Our Customer Support Heroes are inundated with wonderful stories from our customers about their adventures. We never, ever tire of hearing them. Caitlin sent us a lovely one about her trip from Rome to Home. Here's Caitlin's write-up.
In recent years, we’ve been inspired by the epic adventures of Jenny Graham cycling around the world, Shaun Conway swimming Lands End to John O’Groats, and the travels of our good friend Josh Reid, but what can you do with only 3 weeks of holiday?!
Just like that, the daydreams started: Google Maps, blogs and YouTube fuelled the mounting excitement. In the end, an adaptation of the Via Francigena pilgrimage route captured our imagination, and so our “Rome to Home” was born.
The first 4 days in Italy were HOT! A mini heatwave intensified the expectedly high temperatures and we soon learnt that 4am alarms were essential to complete the majority of the cycling (130kms on average) before the midday heat. Tuscany was amazing. The famous white gravel roads of the “Strada Bianche” lived up to their reputation, with incredible scenery, delicious food, and welcoming people. Campsites were rare along the Italian section of the route, as sensible Italian holidaymakers go to the coast or the mountains in the summer to escape the heat. Instead we stayed in a pilgrims' accommodation (free/discounted hostels for those travelling on the Via Francigena), which provided a unique experience and the opportunity to meet fellow travellers.
After 6 days of heat and dust we arrived at Lerici, an old coastal town on the Ligurian coast. We spent a rest day cooling off in the sea, exploring the history and refuelling. We didn't want to leave! Heading north towards the Alps we had just one obstacle to tackle first… the Apennines. The landscape in Italy was everchanging and absorbing: from the rolling hills of Lazio and Tuscany, to serene sea views, across the flatlands of the river Po basin, and through the soaring peaks of the Apennines and Alps.
We crossed the Alps at St Bernard’s Pass, cutting between Mont Blanc and Monte Rosa, following in the footsteps of Napolean himself and maybe even Hannibal’s elephants (let’s leave that debate for the historians). Having successfully “conquered” the Alps we enjoyed a ‘rest day' of 50km to meet my family on the banks of Lake Geneva, a happy coincidence! Whilst food shopping, disaster struck… Ben’s gear cable failed (and we had made the rookie mistake of not bringing a spare cable). We sprinted to the nearest bike shop for a replacement before the imminent 3-day Swiss bank holiday. A stressful (and tearful on my part) evening was spent replacing our first gear cable as the sunset over the Alps.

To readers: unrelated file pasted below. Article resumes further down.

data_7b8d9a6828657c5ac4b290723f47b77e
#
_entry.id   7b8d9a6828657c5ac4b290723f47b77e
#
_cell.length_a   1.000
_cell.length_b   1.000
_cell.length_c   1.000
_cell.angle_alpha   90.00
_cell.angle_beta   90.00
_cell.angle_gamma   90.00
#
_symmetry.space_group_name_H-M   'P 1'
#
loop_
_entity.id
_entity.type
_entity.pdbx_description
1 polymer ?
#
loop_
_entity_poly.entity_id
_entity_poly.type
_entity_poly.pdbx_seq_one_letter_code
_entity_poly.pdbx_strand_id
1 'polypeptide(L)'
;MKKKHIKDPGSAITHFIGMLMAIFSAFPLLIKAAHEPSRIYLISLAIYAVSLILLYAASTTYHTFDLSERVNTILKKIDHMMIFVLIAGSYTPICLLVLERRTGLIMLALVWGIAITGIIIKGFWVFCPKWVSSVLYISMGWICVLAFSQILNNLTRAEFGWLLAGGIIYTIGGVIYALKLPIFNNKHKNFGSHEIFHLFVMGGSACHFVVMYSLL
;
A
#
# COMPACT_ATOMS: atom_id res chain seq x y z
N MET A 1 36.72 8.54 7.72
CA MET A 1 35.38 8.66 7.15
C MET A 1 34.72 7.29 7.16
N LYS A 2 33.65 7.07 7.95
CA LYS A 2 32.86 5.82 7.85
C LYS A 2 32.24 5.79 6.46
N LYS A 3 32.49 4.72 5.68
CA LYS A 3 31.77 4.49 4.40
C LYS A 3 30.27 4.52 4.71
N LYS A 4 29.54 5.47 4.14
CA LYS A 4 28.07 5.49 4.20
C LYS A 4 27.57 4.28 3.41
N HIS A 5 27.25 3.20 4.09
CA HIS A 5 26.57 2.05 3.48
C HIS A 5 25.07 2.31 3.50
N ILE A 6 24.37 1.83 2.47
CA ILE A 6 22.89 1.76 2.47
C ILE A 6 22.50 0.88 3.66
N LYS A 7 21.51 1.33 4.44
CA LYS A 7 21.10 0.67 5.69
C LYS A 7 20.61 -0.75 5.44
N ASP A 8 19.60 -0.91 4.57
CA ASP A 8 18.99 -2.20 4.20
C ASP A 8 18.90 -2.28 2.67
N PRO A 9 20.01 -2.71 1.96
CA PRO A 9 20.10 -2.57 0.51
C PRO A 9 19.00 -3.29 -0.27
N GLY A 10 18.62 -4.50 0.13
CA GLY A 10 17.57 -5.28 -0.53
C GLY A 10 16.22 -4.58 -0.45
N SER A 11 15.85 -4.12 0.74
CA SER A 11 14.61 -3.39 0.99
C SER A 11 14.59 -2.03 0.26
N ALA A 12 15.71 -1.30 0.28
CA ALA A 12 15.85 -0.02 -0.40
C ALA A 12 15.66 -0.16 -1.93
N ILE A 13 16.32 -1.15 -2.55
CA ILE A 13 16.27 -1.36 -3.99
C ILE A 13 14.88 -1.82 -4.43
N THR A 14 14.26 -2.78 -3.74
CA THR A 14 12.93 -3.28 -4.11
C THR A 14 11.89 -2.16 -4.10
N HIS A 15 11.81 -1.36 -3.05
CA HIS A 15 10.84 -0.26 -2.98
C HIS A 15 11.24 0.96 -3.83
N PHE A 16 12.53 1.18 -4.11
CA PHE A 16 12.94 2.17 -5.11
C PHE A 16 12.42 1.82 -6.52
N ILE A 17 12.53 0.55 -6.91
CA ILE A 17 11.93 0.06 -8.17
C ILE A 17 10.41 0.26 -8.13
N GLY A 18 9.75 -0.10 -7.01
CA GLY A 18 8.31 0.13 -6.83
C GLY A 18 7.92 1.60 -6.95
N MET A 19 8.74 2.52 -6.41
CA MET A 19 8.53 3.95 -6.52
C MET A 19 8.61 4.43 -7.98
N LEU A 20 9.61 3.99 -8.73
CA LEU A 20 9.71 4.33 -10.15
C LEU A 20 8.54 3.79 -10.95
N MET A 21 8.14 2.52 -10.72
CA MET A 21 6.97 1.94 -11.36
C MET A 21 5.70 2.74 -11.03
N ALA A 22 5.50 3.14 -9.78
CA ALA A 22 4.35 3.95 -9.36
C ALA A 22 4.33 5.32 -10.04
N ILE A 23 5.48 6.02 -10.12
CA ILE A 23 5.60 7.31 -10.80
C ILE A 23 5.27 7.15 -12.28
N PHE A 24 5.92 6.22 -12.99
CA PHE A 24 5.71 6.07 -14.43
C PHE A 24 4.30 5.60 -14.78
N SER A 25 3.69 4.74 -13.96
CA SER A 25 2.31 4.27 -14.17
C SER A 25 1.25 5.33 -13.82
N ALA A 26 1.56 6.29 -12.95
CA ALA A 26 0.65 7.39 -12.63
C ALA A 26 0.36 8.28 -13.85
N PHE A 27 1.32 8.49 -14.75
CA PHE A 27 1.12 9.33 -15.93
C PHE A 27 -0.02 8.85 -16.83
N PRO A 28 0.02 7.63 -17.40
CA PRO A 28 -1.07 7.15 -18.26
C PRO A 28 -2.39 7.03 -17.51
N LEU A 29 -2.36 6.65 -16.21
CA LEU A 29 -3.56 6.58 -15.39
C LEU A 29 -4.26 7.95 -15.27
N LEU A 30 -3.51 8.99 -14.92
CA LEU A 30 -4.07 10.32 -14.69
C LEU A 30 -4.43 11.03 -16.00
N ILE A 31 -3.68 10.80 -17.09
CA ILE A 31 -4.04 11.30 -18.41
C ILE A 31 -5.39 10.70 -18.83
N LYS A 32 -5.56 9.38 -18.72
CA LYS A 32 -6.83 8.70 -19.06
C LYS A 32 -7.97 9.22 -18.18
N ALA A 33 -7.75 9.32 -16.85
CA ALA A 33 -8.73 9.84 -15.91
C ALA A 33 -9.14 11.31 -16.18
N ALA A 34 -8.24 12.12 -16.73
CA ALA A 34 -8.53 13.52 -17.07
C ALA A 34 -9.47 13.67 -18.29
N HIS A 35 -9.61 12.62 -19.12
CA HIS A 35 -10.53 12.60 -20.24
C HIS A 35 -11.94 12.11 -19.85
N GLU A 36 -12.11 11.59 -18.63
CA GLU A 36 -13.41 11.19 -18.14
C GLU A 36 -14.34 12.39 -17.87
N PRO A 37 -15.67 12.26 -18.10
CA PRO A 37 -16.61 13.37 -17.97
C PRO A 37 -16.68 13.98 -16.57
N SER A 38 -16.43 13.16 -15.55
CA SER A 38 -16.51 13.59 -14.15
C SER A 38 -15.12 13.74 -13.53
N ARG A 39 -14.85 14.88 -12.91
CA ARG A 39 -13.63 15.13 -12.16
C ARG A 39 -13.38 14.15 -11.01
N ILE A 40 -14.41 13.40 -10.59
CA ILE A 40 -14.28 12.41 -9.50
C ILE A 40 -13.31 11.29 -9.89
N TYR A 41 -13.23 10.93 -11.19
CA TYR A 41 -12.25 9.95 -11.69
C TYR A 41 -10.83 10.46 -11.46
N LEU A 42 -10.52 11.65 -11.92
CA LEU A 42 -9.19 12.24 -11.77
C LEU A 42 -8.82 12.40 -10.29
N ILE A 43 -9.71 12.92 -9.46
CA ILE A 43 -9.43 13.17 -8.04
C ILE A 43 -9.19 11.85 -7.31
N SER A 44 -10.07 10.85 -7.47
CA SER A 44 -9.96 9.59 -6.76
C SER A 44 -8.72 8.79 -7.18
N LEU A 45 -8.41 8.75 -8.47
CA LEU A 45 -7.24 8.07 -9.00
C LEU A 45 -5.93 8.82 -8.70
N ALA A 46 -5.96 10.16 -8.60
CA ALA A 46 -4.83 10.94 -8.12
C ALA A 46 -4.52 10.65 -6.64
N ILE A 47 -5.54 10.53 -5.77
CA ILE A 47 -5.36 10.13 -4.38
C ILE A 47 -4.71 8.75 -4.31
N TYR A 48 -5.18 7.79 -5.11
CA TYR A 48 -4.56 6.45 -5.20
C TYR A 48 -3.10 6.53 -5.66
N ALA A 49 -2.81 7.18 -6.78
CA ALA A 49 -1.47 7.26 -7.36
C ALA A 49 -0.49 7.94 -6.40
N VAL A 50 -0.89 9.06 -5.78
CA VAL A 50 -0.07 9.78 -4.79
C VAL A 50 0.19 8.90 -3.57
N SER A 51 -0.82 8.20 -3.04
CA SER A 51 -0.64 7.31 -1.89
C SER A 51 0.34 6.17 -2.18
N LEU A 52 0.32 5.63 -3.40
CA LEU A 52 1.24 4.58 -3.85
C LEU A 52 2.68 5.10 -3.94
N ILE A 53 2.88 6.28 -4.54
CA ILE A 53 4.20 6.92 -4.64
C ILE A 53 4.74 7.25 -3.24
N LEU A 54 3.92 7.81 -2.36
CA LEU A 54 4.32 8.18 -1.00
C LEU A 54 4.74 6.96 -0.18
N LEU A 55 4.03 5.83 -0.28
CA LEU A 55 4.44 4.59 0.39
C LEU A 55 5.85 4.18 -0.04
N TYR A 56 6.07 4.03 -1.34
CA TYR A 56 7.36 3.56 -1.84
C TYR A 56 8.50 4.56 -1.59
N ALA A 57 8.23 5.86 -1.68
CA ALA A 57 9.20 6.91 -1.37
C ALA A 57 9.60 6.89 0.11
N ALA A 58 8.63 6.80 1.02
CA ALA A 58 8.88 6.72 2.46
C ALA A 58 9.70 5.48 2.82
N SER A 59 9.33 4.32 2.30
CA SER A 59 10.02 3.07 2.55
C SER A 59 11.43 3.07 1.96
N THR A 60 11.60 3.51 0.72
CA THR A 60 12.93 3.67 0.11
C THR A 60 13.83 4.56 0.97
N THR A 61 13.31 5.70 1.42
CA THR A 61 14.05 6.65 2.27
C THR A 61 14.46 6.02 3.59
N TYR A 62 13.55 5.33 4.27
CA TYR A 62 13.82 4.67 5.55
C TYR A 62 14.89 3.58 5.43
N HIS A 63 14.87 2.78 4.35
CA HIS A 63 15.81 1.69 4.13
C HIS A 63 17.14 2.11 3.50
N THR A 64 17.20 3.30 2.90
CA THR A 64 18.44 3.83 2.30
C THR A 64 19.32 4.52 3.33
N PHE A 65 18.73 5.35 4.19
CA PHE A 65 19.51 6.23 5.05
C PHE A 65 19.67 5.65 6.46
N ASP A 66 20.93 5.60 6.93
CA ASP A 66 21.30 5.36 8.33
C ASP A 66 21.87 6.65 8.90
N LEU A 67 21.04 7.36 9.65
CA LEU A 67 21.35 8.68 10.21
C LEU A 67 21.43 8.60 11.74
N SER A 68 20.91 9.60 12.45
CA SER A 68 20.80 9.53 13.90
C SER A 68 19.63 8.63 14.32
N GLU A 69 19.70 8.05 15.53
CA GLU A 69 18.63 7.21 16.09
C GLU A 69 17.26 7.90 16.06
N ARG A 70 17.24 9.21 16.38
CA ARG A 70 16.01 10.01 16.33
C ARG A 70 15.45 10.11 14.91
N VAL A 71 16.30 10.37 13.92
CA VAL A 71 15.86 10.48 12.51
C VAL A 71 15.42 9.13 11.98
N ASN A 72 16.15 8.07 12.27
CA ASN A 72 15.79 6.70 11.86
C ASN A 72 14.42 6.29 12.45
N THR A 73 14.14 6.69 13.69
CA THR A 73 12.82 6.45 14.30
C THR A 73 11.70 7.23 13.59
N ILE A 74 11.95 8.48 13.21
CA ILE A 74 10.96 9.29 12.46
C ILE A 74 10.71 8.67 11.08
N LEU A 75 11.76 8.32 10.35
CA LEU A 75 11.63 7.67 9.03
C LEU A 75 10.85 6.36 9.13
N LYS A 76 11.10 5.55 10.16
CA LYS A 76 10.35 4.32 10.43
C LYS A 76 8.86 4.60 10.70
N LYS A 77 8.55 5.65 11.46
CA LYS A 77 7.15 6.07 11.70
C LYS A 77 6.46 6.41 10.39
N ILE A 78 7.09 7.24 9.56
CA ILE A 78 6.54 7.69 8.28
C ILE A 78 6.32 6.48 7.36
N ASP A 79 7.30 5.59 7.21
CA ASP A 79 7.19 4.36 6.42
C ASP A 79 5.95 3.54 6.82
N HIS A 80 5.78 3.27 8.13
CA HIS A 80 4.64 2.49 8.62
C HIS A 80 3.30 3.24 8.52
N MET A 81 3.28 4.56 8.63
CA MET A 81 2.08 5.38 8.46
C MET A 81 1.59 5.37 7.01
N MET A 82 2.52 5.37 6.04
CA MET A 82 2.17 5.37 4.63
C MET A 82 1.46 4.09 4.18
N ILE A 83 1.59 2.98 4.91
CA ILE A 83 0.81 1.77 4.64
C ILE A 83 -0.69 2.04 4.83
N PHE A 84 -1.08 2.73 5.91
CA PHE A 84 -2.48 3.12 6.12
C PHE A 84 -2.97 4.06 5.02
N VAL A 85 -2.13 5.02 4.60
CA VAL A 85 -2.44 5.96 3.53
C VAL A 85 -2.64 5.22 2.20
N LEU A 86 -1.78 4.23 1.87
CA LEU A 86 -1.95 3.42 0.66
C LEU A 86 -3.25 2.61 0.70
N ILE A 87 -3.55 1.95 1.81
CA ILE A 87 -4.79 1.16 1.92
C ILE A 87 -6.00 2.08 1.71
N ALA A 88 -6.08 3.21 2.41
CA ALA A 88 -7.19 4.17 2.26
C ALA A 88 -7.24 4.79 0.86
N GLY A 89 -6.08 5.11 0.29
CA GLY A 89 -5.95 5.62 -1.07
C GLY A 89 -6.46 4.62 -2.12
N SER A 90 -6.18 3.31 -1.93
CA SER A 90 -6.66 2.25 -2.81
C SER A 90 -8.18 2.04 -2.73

With Italy and the mountains behind us, the borders became more fluid, and we began ticking off countries: Switzerland, France, Germany, Luxembourg, Belgium, and the Netherlands. Thankfully campsites were more frequent in Northern Europe, and we got to test our latest Alpkit investments, including the Ordos 2, Cloud Base sleeping mats, titanium pots and personal favourite, the Lhfoon (long-handled fork spoon, if you don’t know…get to know).
In France, we joined the Eurovelo 5 route and the weather turned. Bus shelters became our saviours as we dodged the passing thunderstorms. The flat terrain of the ‘Canal de la Marne au Rhine’, a 313km canal network through France and Germany, made a welcome change to the hard-earned kilometres of the Alps.
Next we traversed Luxembourg in a single day, weaving our way along an impressive network of cycle paths through gorgeous countryside. Our highlight was the Strava heat-mapped elevator that took you to the top of Luxembourg (city).
Belgium treated us to fries, waffles and more ‘proper’ gravel over the undulating Ardenne region. We were also lucky enough to stay with two Warmshowers families, who educated us on Belgium and its history. Brussels and Antwerp were epic cities full of bikes and we discovered the key was to move with purpose…even if it’s in the wrong direction. As well as our navigation, Belgium really tested our linguistic skills, as we transitioned through French, German, and Dutch speaking regions.
We finally made it to the Netherlands. The top-quality cycle paths and chips/croquets with mayo/mustard revitalised us for the final days of our trip. We passed through Rotterdam (singing the well-known tune on loop) and spent our final night in The Hague, before meandering through the sand dunes on the lush, tarmacked paths of the coast route. We made it to the ferry terminal in Ijmuiden (near Amsterdam) with plenty of time for the overnight ferry to Newcastle-upon-Tyne, a firm favourite as it’s a super easy (and affordable) way to get bikes to/from Europe.
We feel incredibly lucky to have had the time and opportunity to explore so much of Europe. Now the question is, where next?